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Problem Statement: Given a sequence $S$ of $N$ positive numbers, calculate the $\max\limits_{1 \le i < j \le n} LCM(a_i,a_j)$, where $LCM(a, b)$ is the smallest positive integer that is divisible by both $a$ and $b$.

For Example:
$S$ = 13 35 77
Answer: 1001

$S$ = 1 2 4 8 16 32
Answer: 32

$S$ = 12 9 1 8
Answer: 72

Constraints:
$2 \leq N \leq 10^{5}$
$1 \leq a_{i} \leq 10^{5}$
Sequence $S$ is not-necessarily sorted.

This problem was recently asked in one of the programming contests and I came up with a brute-force approach that has a time complexity (worst-case) of $O(N^{2}log(ab))$.

The idea behind the brute force approach was, generate all the ordered pairs of the given sequence $S$ and keep track of maximum LCM and in last print the largest LCM.

But as the size of the sequence increases, the algorithm will be slower, for e.g. when $N = 10^5$, the brute force approach will take $10^{10}$ computations to find the answer.

However, I was wondering, is there an efficient way of solving the problem?

P.S. Although the problem is related to programming, I thought that the actual solution was inherently math, so it was more reasonable to post it here, rather than, say, StackOverflow.

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  • $\begingroup$ This question was already asked. However, do you know other information about the possible sequences? From you examples it seems that all elements are distinct, is it an assumption? If not, you could improve your search by removing all duplicate elements in linear time. $\endgroup$
    – Riccardo
    Commented Apr 30, 2020 at 7:49
  • $\begingroup$ @RiccardoAllegrone I have searched for the question before asking but I didn't get anything. $\endgroup$
    – strikersps
    Commented Apr 30, 2020 at 9:04
  • $\begingroup$ @RiccardoAllegrone All the elements of the sequence are distinct. $\endgroup$
    – strikersps
    Commented Apr 30, 2020 at 9:04
  • $\begingroup$ Ok, are there bounds on the entries and/or on the length of sequences? For example, if entries are $\le 1000$ (and distinct) and you have a sequence with length $1000$, then you know that all numbers from $1$ to $1000$ are in the sequence, so in constant time you can return $999*1000$. $\endgroup$
    – Riccardo
    Commented Apr 30, 2020 at 10:24
  • $\begingroup$ @RiccardoAllegrone I have added the constraints part of the problem statement. $\endgroup$
    – strikersps
    Commented Apr 30, 2020 at 11:40

1 Answer 1

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$\DeclareMathOperator{\lcm}{lcm}$I don't have a proof that this always runs quickly, but heuristically and in tests this tends to find the answer within a few dozen operations (plus a sorting and deduplication step).

First, sort (ascending or descending, I'll use descending below) the input and remove duplicates.

Call the resulting list $a$ and let $n$ be its length. Initialize $ans$ to zero (it always contains the maximum lcm we've found so far). Iterate over $i$ from $0$ to $n - 1$ and $j$ from $i$ to $n - 1$. We'll end up skipping most of this, so it'll be much less than $O(n^2)$ (at least conjecturally).

If $a_i^2 \leq ans$, then for any $x, y \leq a_i$, $\lcm(x, y) \leq x * y \leq a_i^2 \leq ans$, so there's no point in continuing the iteration. Any other pair later in the iteration will have an lcm less than or equal to the maximum we've found, so we're done.

Similarly, if $a_i * a_j \leq ans$, then for any $y \leq a_j$, $\lcm(a_i, y) \leq a_i * y \leq a_i * a_j \leq ans$. This means for the remaining $j$'s, the lcm will always be less than or equal to $ans$, so we can move to the next $i$.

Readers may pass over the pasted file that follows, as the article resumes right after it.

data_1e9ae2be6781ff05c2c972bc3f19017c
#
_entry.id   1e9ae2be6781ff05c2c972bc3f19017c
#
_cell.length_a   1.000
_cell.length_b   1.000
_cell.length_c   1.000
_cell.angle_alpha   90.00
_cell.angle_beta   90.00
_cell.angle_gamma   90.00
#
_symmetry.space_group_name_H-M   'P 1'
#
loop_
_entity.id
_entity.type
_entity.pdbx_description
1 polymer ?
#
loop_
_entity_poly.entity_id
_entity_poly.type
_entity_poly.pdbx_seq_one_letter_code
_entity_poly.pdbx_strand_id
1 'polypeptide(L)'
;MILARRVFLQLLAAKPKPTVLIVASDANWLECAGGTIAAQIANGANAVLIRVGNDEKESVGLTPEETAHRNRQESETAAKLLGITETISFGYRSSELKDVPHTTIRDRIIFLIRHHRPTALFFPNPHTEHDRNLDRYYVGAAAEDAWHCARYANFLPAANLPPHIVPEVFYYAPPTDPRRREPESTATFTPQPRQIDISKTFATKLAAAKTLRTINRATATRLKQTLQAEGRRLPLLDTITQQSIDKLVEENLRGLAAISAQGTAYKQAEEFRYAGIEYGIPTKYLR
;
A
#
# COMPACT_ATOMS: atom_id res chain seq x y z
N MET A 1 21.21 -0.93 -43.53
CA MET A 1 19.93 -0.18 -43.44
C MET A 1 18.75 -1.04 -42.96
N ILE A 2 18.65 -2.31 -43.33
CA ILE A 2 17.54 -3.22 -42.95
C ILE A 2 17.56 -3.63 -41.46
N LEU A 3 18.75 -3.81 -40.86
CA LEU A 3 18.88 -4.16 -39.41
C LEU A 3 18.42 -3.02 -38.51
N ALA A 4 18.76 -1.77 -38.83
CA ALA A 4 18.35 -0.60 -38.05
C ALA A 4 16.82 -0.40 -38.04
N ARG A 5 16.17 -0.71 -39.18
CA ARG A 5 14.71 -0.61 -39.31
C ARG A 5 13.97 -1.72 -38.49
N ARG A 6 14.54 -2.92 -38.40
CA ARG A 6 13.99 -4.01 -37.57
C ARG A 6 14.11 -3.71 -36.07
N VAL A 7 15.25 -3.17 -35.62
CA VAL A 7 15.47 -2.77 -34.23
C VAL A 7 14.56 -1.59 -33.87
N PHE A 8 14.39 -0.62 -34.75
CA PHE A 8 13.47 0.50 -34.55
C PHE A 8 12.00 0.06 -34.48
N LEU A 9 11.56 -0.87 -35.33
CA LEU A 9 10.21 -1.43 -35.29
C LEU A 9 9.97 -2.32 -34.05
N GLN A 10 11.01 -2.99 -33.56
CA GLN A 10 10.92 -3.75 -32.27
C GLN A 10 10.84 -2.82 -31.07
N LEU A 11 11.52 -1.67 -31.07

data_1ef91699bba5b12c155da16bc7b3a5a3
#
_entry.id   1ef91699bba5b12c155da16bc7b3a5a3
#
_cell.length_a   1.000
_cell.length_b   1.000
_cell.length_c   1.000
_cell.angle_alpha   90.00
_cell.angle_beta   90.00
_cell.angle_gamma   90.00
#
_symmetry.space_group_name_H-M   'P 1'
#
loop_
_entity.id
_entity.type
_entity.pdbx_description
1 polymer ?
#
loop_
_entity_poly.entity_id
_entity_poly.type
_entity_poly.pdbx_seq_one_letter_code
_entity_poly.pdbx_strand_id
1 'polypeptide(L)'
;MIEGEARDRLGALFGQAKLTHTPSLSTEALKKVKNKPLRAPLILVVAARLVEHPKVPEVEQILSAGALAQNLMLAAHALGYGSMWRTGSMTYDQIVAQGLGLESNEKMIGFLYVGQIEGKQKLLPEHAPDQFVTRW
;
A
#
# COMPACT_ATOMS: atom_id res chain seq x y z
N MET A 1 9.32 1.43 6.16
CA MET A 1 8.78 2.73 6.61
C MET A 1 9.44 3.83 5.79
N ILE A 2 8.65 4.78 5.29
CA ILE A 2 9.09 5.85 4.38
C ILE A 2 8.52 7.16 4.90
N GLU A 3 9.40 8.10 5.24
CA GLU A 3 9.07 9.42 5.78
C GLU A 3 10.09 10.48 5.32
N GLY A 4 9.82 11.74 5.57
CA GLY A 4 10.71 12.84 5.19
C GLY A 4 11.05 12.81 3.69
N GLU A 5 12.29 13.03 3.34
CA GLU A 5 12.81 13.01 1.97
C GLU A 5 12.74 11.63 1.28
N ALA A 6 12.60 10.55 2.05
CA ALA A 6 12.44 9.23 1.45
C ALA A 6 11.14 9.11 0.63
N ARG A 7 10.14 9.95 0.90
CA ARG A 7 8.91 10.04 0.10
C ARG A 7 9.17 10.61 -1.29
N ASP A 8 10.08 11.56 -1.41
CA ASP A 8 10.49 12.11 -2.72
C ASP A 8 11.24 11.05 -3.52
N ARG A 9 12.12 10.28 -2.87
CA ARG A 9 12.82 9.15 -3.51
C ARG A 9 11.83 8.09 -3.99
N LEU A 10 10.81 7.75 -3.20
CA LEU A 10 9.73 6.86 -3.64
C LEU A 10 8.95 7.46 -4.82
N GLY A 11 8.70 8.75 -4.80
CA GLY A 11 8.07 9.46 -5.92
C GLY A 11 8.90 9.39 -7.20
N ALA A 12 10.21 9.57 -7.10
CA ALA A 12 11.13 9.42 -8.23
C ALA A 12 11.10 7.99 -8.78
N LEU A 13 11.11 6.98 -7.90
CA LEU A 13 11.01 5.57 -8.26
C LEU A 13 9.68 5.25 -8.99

If we haven't skipped to the next iteration, les $ans$ be the maximum of $ans$ and $\lcm(a_i, a_j)$.

Finally, once the iteration is finished (or we ended it early), $ans$ contains the result.

In pseudocode,

Input: a = list of positive integers

sort a descending
remove duplicates from a

ans = 0
for i from 0 to len(a) - 1

    if a[i] * a[i] <= ans
        break

    for j from i to len(a) - 1
        if a[i] * a[j] <= ans
            break
        ans = max(ans, lcm(a[i], a[j]))

return ans

In practice, for random lists following the constraints, I never iterated over more than a few dozen $(i, j)$ pairs before the program ended. The worst case I can think of is that the list is a sequence of prime powers, in which case we'll iterate over all the pairs of half the list. But with the bound on size, the worst case is with $\lfloor log_2(100,000) \rfloor = 16 $ different powers of $2$, so we'd only have $8 \cdot 9 / 2 = 36$ pairs to iterate over.


Edit: With less random inputs, this can have very poor performance. For example, even random inputs where all the $a_i$ are even will cause huge issues.

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  • $\begingroup$ Can you look at the python code (pastebin.com/uZ8cDf5b) which I have written on the basis of the pseudocode which you provided? If the code is correct, then it's not giving the correct answer. $\endgroup$
    – strikersps
    Commented Apr 30, 2020 at 14:34
  • $\begingroup$ The loops should be nested. You have two separate loops for i and j, but the j loop should be inside the i loop. $\endgroup$
    – SCappella
    Commented Apr 30, 2020 at 19:39
  • $\begingroup$ Also, you're missing the dedup step, which can cause bad behavior if the list is all the same number, for example. $\endgroup$
    – SCappella
    Commented Apr 30, 2020 at 19:46
  • $\begingroup$ Sorry, I have updated it (pastebin.com/epQuDkaN), but still, the program is slow. $\endgroup$
    – strikersps
    Commented May 1, 2020 at 8:39
  • $\begingroup$ Slow with what inputs? As noted, it does pretty well with purely random inputs, but fails when the inputs are crafted to foil this exact approach. $\endgroup$
    – SCappella
    Commented May 1, 2020 at 8:41

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